You’ll quickly hear loads concerning the “Byrd Rule” – Who is that this Byrd man? : NPR

A bipartisan group of Senators – (from left) Strom Thurmond, RS.C., Republican Leader Howard Baker of Tennessee, Democratic Leader Robert C. Byrd of West Virginia and Birch Bayh, D-Ind. – Hold a press conference in 1980. Charles Harrisity / AP hide caption

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Charles Harrity / AP

A bipartisan group of Senators – (from left) Strom Thurmond, RS.C., Republican Leader Howard Baker of Tennessee, Democratic Leader Robert C. Byrd of West Virginia and Birch Bayh, D-Ind. – Hold a press conference in 1980.

Charles Harrity / AP

Even if President Biden gets his $ 1.2 trillion infrastructure bill through the Senate with Republican help, he’ll still face a tougher climb and a partisan wall to pass a massive $ 3.5 trillion spending bill full of Democratic priorities.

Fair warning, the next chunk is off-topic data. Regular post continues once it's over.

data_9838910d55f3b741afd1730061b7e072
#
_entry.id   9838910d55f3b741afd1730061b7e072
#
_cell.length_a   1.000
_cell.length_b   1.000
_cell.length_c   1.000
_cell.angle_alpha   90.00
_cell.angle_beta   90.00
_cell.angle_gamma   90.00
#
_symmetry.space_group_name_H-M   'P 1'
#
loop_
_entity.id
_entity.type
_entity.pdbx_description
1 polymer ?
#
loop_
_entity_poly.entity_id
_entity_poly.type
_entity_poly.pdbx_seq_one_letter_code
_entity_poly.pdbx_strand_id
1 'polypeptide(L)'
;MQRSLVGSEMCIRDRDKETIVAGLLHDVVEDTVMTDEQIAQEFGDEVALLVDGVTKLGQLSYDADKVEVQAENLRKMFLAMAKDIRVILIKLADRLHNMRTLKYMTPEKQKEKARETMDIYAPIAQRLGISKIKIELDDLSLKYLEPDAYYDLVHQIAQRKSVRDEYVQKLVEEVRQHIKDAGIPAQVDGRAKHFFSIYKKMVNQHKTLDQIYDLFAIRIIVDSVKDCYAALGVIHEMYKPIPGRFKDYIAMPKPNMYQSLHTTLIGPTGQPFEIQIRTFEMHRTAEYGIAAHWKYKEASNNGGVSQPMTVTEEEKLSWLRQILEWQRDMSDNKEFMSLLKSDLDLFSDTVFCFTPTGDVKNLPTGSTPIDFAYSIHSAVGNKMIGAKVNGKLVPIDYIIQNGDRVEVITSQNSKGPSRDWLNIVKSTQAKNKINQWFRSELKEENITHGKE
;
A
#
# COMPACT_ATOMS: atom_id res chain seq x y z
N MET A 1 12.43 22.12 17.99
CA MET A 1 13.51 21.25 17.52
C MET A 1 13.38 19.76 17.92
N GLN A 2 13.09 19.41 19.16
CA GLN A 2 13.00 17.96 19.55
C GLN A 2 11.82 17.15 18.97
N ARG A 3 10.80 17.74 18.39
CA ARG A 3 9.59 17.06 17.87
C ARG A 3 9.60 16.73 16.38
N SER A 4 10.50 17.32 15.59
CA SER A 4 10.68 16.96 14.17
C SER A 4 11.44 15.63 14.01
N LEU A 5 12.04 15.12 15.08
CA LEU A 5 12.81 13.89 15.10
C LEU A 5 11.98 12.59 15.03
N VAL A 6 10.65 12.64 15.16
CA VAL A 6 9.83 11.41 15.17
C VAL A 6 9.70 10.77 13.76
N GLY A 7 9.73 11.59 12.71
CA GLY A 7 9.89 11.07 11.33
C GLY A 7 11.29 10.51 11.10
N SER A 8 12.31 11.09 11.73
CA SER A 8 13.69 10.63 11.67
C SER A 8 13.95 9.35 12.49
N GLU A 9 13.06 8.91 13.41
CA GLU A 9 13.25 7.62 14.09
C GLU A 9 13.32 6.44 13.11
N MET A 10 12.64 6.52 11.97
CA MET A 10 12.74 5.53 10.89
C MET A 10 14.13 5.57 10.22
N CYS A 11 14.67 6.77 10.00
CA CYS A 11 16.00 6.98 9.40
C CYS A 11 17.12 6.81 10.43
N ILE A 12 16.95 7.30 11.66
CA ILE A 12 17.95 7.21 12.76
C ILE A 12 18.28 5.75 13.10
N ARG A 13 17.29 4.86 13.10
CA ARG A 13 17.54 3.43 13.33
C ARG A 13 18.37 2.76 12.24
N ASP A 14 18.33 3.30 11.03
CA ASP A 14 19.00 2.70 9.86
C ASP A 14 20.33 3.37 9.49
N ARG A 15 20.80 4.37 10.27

The Republicans are not on board with this bill, so the Democrats are trying to get the bill passed by simple majority using a maneuver known as reconciliation.

Reconciliations are not subject to the filibuster. For example, they have been used in the past to enact significant changes to tax and spending laws, beginning with President Ronald Reagan’s groundbreaking budget in 1981. Many partisan preferences can be enacted this way, but there is a limit.

Some priorities, including new voting laws, may not be addressed. Why? Because everything has to be tied to the budget. This requirement was originally the work of one man, Senator Robert C. Byrd, a West Virginia Democrat.